The oscillator circuits a 'shown in Figs. 4 and 5 have been highly advantageousin that the taps providing the various tones-within an octave can be accurately positioned and therange providedthereby is not substantially changed =as'the-tuni-ng is adjusted. 'That is, the variable inductor connected in parallel with the tapped inductor can change the tuning of the circuit to provide a particular standard tone, andthen 'by'switching to the various taps the other tones-are tuned along with the standard tone so that all of the-tones produced by the oscillator are properly coordinated. "The spacingbetween the tones remains accurate over the range of frequencies necessary to tune the oscillator to a standard frequency. Further smooth transition is provided between tones so that gating means is not required-to remove objectionable transients.

it'isthere-fore seen that an improved instrument for use in tuning-musical instruments has been provided. -By the use of a single oscillator, which accurately providesthe twelve different semitones within an octave, the over-all system is greatly simplified and can be provided as a small compact unit. Only very simple controls are required for operating the tuning instrument, and the unit includes calibrating facilities so that the accuracy of the instrument can be continually maintained. The stroboscope indicator indicates very small variations in frequency and requires no skill on the part of the operator so that accurate tuning can be obtained by persons with no musical skill.

As previously stated, the oscillator used in the tuning instrument can also'be used in other applications such as for providing'a tone source for a musical instrument. As one example, it has-been proposed to use such an oscillator to provide the pedal'tones for an electric organ. In such application the switching of the taps on the inductor can be accomplished by pedal switches and the oscillator will move from one tone to. another as the pedal switches are operated in a smooth fashion to thereby make the use ofgating means unnecessary. This thereby provides a simple and inexpensive tone source which has highly desirable features.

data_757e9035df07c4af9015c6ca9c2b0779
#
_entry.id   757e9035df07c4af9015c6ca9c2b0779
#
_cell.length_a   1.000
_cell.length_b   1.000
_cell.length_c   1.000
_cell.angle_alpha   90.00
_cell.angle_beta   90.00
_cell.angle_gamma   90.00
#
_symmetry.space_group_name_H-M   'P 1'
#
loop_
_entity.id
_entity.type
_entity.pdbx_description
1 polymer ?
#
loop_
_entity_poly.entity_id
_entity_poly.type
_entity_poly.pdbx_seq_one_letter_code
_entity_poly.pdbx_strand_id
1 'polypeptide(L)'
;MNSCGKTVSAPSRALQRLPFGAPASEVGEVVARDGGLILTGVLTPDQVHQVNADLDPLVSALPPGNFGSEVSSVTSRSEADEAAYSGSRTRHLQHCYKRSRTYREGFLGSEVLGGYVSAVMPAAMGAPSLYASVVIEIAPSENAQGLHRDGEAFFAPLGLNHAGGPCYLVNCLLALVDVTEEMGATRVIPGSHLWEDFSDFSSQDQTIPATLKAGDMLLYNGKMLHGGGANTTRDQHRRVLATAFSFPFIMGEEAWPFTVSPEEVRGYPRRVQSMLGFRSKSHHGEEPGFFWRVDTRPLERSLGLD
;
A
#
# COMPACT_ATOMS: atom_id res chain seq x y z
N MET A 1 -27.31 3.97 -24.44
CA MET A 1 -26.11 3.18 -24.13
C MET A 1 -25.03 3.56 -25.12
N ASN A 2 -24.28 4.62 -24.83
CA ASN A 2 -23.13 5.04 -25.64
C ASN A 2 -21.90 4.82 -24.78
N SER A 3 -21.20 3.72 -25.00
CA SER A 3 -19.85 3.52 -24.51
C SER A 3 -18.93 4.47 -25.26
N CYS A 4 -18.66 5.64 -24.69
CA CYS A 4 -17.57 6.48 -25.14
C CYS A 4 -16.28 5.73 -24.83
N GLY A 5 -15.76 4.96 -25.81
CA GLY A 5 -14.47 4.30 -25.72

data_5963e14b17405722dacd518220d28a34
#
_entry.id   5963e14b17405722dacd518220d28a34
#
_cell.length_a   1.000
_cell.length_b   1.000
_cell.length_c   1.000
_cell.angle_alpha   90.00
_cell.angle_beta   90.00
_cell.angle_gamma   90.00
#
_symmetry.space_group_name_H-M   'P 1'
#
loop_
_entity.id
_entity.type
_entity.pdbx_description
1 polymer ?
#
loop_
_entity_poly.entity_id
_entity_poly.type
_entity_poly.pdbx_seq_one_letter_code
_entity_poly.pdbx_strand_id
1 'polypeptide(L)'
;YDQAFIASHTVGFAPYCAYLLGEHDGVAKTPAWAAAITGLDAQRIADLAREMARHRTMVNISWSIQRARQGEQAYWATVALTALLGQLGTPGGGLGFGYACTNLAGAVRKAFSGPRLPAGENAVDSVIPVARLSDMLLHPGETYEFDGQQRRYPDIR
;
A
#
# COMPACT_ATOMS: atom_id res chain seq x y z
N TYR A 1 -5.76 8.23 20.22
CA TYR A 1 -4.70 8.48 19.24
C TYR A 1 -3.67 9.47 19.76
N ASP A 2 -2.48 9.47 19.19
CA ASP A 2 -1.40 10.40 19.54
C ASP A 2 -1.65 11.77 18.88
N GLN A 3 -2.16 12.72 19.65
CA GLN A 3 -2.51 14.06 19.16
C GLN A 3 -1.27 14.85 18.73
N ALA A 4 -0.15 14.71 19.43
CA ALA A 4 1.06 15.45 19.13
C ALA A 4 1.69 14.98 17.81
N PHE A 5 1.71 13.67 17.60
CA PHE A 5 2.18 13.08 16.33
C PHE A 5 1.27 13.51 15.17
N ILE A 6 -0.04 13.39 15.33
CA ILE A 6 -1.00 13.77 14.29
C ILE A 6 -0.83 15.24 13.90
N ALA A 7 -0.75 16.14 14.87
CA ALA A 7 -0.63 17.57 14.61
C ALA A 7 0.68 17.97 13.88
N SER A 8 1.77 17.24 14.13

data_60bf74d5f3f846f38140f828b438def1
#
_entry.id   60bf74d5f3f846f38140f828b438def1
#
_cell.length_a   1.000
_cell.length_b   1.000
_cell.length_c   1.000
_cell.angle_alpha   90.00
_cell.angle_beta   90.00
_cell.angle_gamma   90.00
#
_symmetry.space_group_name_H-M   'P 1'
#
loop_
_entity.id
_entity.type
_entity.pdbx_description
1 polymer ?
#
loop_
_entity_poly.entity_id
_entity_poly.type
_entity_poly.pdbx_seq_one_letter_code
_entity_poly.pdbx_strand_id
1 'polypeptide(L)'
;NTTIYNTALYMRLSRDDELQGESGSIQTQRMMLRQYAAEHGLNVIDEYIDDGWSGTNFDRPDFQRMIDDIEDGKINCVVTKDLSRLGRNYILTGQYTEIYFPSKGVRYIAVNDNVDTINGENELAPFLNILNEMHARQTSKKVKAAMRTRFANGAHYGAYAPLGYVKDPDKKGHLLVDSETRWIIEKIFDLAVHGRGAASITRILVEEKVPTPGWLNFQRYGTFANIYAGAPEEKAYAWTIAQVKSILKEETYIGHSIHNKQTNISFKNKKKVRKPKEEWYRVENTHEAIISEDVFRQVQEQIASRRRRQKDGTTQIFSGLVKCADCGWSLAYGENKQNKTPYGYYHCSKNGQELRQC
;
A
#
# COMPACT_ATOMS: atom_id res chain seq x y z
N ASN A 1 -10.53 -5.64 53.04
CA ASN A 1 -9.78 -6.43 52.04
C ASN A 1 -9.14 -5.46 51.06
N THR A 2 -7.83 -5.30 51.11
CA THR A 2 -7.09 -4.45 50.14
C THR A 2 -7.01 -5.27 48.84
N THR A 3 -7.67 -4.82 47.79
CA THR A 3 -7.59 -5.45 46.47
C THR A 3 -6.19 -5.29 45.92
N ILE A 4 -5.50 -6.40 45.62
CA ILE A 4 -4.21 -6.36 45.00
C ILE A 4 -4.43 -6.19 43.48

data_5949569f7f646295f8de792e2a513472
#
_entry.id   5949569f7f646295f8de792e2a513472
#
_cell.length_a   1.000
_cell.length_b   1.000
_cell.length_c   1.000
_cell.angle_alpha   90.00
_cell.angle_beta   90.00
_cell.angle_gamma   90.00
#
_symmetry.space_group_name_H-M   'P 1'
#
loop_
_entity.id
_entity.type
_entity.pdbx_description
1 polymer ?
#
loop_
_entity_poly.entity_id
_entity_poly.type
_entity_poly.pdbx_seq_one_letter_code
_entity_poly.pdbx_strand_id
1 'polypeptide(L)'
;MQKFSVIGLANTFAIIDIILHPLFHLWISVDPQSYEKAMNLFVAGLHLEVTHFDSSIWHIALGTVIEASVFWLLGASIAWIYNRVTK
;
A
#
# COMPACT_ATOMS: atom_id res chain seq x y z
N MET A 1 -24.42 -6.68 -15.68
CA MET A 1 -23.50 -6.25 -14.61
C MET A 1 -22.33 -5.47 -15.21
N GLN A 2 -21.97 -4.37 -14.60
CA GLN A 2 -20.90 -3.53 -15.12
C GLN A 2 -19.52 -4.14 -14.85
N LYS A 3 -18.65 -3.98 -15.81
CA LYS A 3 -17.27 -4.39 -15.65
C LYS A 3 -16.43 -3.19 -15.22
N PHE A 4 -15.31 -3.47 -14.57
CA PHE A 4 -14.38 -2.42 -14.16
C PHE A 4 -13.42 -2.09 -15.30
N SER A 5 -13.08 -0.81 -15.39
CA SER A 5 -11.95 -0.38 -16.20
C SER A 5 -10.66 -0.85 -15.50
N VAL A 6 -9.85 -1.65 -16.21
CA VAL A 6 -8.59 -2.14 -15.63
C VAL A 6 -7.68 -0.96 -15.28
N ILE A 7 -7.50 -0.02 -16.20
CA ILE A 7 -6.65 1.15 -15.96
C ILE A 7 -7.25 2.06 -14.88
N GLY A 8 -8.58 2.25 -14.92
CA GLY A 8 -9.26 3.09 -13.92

.I claim:

.1. ,An oscillator for ,producing frequencies having a fixed relation to a plurality of musical tones which differ from each other by steps of a semitone, said oscillator including in combination, an electron discharge valve having cathode, anode and control grid electrodes, first inductor means having a plurality of taps thereon, second variable inductor means connected in parallel with at least a portion of said first inductor means, means connccting one terminal of said first inductor means to a reference potential, switch means connected to a number of said taps on said first inductor means remote from said one terminal for selectively connecting a conductor the eto, first condenser means connecting said conductor to said one terminal to form a tuned circuit with said inductor means, second condenser means connecting said conductor to said grid of said valve, means connecting said cathode of said valve to a tap on said first inductor means intermediate said one terminal and said taps connected to said switch means, and means applying a positive potential to said anode of said valve, whereby oscillations are produced in said valve having frequencies varying in steps in accordance with the position of said switch means, with the frequencies being continuously variable throt h a narrow range by said variable second inductor means for tuning of said oscillator.